While it’s fairly easy to kickstart your freelancing career, it’s a lot easier to grow your business when you have the right software to back you up. It doesn’t matter if you’ve been freelancing a long time or you’ve just decided to take the plunge, it’s never too late to invest in software to boost your efficiency. But if you’re not working in tech, you probably don’t know where to begin. Luckily, this blog contains some of the most common types of software that freelancers use. While you don’t have to use them all, it’s a good idea to get started with at least one or two.
Tax and accounting
If there’s one thing you need to get right as a freelancer, it’s your finances. By using accounting software, you’re less likely to make mistakes and will always get your taxes paid on time. Software makes essential calculations for you and also keeps your invoices organized and in one place. If you started freelancing as a side-hustle and didn’t think too much about money, you might be surprised at how easy it is to lose control when the orders start piling up. Don’t wait too long to get the right software, because it’s much harder to dig up old transactions as time passes.
Social media scheduling
As a freelancer, you’re probably doing everything for yourself, which includes social media. It can be tiring to post across multiple channels several times a day, so do yourself a favour and look into scheduling software. This handy addition to your operation will make it a lot easier to create your content in advance and keep posting even while you’re on holiday. While you will still have to create posts yourself, the software will take away the manual part where you have to upload everything to your accounts.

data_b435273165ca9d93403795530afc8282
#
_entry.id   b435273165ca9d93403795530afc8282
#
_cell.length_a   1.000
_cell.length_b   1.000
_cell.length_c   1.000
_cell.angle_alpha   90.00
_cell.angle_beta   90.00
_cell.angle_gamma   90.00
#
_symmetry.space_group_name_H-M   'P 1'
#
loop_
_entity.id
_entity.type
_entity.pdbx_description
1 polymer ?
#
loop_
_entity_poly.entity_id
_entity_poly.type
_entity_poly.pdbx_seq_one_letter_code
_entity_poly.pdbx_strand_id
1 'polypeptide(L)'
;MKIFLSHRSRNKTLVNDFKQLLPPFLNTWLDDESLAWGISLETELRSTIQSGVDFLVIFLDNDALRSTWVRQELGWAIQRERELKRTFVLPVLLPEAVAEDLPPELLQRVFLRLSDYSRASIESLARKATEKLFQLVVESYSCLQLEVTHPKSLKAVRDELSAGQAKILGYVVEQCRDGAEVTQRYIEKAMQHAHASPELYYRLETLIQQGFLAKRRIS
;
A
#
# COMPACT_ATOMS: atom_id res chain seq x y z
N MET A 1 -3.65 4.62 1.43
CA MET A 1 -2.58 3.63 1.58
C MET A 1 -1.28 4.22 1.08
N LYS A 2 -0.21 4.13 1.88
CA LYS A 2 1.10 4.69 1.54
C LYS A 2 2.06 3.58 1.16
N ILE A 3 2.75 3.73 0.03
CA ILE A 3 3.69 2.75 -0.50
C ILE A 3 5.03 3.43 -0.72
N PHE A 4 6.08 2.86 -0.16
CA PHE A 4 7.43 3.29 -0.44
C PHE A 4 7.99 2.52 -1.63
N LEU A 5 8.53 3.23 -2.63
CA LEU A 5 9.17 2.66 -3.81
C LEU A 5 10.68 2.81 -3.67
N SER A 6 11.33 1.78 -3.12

It can be tough finding clients when you’re a freelancer, so it’s important to take advantage of everything at your disposal. This includes SEO, which is most effective when you have the right keywords on hand. While it’s possible to research keywords yourself, a tool can drastically cut down the time you have to spend on your strategy. It’s useful for anyone who has never heard of SEO before and doesn’t want to learn the theory from scratch.
If you’re going to be taking freelancing seriously, you’re probably going to be setting up your own website. Uploading content and editing your blog posts is easy if you choose the right CMS. Make sure the software you choose is easy to use, as some older platforms make it difficult for beginners to get to grips with features.
Whatever software you end up choosing, ideally you don’t want to spend too much time learning how to use it. There are plenty of options out there designed to be quick and efficient, so do your research before diving in. Treat it just like hiring an employee – you want them to make your life easier, so take your time at the interview.0